YouTube Video – The Lego French Revolution (3:18)

Gimmick: Lego animation played with the music to Allen Sherman’s “You’ve Gone the Wrong Way Old King Louie”

Education Value: Not really, its just funny. We laugh at king Louie getting shortened “a little bit” and a guillotine made out of Legos.

Payoff: Every student is in their seat, they’ve forgotten all the gossip they just learned in the hall and they know they have to start dealing with the French Revolution.

TeacherTube Video – Cow Model Of Economics (4:17)

Gimmick: Just white text on black background set to the Beatles, “Hey Jude”. Each slide a variation of analogy of the dairy farmer’s cows to explain different economic systems.

Education Value: Not much, but some. You can make the link to the idea of “scarcity” which makes economic systems necessary.

Payoff: Music always sets a tone, and you may be adding to their cultural literacy by playing the Beatles. Keep in mind, we are not taking any class time to do this.

YouTube Video – opening credits “The Kingdom” (3:49)

Gimmick: High-def video in a torrent of outrageous graphics and historical footage, set against music and snippets of news reports.

Education Value: Students do not know about the little-acknowledged intimacy between the United States and Saudi Arabia. Now they will. They will also get ideas of how to use images to communicate, which they are required to do in an upcoming authentic assessment.

Payoff: Universal Pictures had to explain 80 years of middle eastern history in four minutes while keeping a modern American audience in their seats. Your students will be in theirs at the sound of the bell, guaranteed. Just as guaranteed are several questions about the middle east. How many times have you started a history class with the students asking questions that they wanted to know the answers to?

YouTube Video – Wizard of Oz/Pink Floyd – The Dark Side of The Rainbow

Gimmick: Capitalizing on the spooky convergence of Pink Floyd’s 1973 album “Dark Side of the Moon” and the 1939 film “Wizard of Oz”.

Education Value: This only works for a US History lesson using the American Quarterly’s 1964 article by Henry M. Littlefield “The Wizard of Oz: Parable on Populism“. The gist is that Frank Baum used the children’s story as a metaphor to explain the political, social and economic conditions of the Gilded Age. So students are given selected quotes from the original book and asked to identify who in the book was William Jennings Bryan, the farmers, the eastern city factory workers, etc.

Payoff: Compare the odds that Pink Floyd’s 1973 music was designed to synch with the 1939 movie against the odds that the 1900 book was designed to synch with 1890s America.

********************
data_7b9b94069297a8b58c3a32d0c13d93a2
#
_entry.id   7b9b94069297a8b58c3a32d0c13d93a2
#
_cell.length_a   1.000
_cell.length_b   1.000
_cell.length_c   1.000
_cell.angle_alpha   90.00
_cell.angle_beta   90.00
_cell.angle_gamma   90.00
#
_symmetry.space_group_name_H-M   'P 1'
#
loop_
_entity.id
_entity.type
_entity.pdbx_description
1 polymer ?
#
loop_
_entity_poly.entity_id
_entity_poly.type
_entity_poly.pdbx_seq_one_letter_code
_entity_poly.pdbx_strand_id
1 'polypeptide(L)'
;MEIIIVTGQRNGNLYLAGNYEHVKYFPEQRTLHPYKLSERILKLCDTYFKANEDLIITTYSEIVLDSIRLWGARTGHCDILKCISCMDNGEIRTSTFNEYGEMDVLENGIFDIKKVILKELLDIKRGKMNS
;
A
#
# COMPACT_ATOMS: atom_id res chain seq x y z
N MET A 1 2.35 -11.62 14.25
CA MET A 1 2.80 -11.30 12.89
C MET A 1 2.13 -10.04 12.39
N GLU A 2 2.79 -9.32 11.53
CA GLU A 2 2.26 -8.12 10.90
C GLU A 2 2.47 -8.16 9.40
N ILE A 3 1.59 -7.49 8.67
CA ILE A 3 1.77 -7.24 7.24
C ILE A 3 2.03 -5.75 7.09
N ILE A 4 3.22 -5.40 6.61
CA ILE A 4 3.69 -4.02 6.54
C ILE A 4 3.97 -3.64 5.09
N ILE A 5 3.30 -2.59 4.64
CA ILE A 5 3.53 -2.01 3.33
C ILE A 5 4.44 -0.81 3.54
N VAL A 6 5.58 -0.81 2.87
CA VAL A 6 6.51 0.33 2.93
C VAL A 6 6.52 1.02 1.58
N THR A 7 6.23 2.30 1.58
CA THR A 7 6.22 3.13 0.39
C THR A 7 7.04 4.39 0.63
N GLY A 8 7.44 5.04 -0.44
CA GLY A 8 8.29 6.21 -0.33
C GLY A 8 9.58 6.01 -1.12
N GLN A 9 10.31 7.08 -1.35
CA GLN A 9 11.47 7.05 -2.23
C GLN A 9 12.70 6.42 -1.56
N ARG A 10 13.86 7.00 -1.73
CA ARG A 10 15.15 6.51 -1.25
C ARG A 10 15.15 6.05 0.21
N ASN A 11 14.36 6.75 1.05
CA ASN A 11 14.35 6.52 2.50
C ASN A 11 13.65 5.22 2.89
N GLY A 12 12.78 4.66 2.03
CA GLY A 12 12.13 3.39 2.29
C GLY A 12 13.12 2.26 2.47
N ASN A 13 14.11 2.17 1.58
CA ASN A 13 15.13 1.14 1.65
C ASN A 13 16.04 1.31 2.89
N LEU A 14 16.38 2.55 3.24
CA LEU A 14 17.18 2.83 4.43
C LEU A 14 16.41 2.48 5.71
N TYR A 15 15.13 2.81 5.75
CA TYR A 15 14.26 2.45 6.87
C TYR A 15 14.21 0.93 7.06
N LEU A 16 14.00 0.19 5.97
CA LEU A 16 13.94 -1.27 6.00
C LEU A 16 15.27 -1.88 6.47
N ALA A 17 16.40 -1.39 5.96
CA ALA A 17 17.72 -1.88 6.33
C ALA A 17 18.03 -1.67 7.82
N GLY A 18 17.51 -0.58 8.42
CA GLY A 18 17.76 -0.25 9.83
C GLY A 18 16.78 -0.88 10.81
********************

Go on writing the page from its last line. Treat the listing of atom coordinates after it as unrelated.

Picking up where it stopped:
Teacher made slide show of Industrial Age/Information Age Quotes (7:11)

Gimmick: Series of quotes from Bill Gates’ famous “640k ought to be enough for anybody” to Ken Olson’s There is no reason anyone would want a computer in their home” played with Pink Floyd’s “Welcome to the Machine”.

Education Value: This leads to single question to start a class introducing the Industrial Revolution unit, “What do these quotes teach us?”

Payoff: You are stealing students’ class changing time and they don’t even know it. The prompts are the quotes, and the music and mood are just part of the teaser.

Teacher made slide show of 1920s pictures(7:11)

Gimmick: Slide show of images including Houdini, Ruth, Lindbergh, Clara Bow along with Model T’s, gangsters, flappers and radios set against a recording of “You’ve Got To Be Modernistic” by Clarence Williams and His Jazz Kings. You can get this music from Dismuke’s Virtual Talking Machine.

Education Value: Not much more than setting the mood, but you may find more than a couple students talking about the 1920s before the bell rings.

Payoff: The Twenties were the first decade with an identifiable “mood”. What makes this period “The Roaring Twenties”? Again – another class discussion based on prompts the students received before class started.

There are many things to play just for cultural literacy’s sake. Will this generation ever see Gene Kelly singing in the rain or Fred Astaire dance with a hat rack? Can they figure out how Busby Berkley helped some people forget about the Great Depression for just a little while?

Can they appreciate how Lyndon Johnson felt when he lost Walter Conkite? Can they appreciate how Archie Bunker felt when he was kissed by Sammy Davis Junior?

I hope that many of you can add to this list, there must be a ton of these out there.